We experienced our first Thanksgiving last week. And, while I was excited, and ate my fair share of Turkey, I still didn’t really get it. My daughter (almost four and culturally savvier than I) got it, she told me the story of the Mayflower and showed me Turkey shaped handprints. Our local Israeli friends got it, getting up at 4am on Black Friday and buying things they never knew they needed. And all our neighbors who disappeared to Jersey or wherever they went, I’m sure they get it too. But I still felt I was missing something. I made sure to dress appropriately for our Thanksgiving dinner, jeans and a dress shirt, mimicking Hiloni (secular) dress-code for Shabbat meals at Dati (Religious) friends. And, in many ways I felt Hiloni for a night: I was told about some mythical history which was being commemorated, ate symbolic foods, and listened to barely cogent answers to my shallow questions. American culture maybe more accessible than deliberately obtuse Judaic practices, but at the end of the day it only really makes sense when you’re “in”.
But my real awakening this week came when I looked at the calendar and saw the proximity of Thanksgiving to Kaf-Tet BeNovember (29th November). Any Israeli worth his Zionist salt knows that the 29th November 1947 was the date that the UN voted in favor of the Partition Plan for Palestine and gave an international green light to a Jewish State. The 29th November is marked in the Israeli educational curriculum, several streets are named in memory, and it has earned the iconic status of being named gematrically: Kaf-Tet; yet there is no formal recognition of the day. More interesting is the messaging of the event in modern Israel, while Americans are searching for anyone and everyone to thank, Israelis don’t offer thanks to anyone, because we did it all by ourselves. At this juncture it would be remiss of me not to mention the uniqueness of America in the Israeli conscious. For while we conceived the idea, created the movements, settled the uninhabitable swamps and fought the battles all miraculously alone, Dod (Uncle) Sam stood by and intervened when needed. The ‘choseness’ of our narratives intersected quite poetically.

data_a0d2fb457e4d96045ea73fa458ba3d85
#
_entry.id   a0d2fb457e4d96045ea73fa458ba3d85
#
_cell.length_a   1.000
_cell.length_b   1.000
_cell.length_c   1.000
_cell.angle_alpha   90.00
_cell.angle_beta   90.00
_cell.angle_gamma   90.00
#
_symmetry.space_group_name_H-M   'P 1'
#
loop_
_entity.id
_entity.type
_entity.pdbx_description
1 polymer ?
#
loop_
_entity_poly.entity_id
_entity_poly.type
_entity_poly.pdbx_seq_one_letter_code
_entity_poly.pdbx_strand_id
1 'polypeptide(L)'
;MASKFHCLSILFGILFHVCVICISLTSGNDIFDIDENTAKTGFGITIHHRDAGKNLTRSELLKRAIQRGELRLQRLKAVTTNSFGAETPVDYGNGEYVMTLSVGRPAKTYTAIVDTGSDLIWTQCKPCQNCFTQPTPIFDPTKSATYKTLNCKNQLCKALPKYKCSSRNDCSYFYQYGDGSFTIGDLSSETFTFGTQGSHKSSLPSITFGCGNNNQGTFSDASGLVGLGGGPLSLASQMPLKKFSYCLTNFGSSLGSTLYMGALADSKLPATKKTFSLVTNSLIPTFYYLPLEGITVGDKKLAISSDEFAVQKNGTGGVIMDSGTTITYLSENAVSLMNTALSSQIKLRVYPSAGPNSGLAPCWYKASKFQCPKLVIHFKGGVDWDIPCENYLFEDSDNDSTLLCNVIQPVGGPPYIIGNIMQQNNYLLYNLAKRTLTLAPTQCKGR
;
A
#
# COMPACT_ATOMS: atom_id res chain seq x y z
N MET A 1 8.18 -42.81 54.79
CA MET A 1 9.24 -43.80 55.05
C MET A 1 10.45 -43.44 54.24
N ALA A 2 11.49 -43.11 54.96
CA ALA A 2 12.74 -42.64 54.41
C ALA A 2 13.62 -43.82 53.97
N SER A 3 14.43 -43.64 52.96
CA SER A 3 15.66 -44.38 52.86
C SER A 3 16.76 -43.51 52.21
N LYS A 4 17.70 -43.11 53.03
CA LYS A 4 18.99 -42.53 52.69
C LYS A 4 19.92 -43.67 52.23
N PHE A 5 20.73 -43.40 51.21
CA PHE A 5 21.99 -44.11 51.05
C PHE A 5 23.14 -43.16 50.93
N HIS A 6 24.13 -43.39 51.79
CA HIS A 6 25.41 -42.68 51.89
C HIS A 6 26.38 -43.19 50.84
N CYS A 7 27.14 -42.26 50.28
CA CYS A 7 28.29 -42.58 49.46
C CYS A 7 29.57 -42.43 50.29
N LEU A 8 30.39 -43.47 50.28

This Kaf-Tet BeNovember is the first time I have considered that we don’t recognize the goodwill of other nations in our collective reimagining of the past. It is all too easy to explain away those votes in favor as Holocaust guilt and create a history of ‘us versus them’ exceptionalism. My Israeli cynicism has not yet been dulled by American cheer, and I feel that thanking work colleagues for just ‘being there’ is more Oprah than Founding Fathers, but maybe we should take a minute to thank those who have helped us to create our greatest achievements. And so, synthesizing my calendar, I would like to give thanks to the 33 countries who voted in favor of a Jewish State in the Middle East, whatever their reasoning and intentions. Thank you: Australia, Belgium, Bolivia, Brazil, Belorussia, Canada, Costa Rica, Czechoslovakia, Denmark, Dominican Republic, Ecuador, France, Guatemala, Haiti, Iceland, Liberia, Luxembourg, Netherlands, New Zealand, Nicaragua, Norway, Panama, Paraguay, Peru, The Philippines, Poland, Sweden, South Africa, Ukraine, United States of America, Soviet Union, Uruguay & Venezuela.
In a time when we are finding enemies in every corner, it is important to remember that many were happy to be our friends. There is no natural status quo to anti-Israel sentiment, nor consistency in delegitimization and there is definitely no sanctity in isolation. Kaf-Tet BeNovember should not only remind us who to be thankful to, but how the past can and should define our future.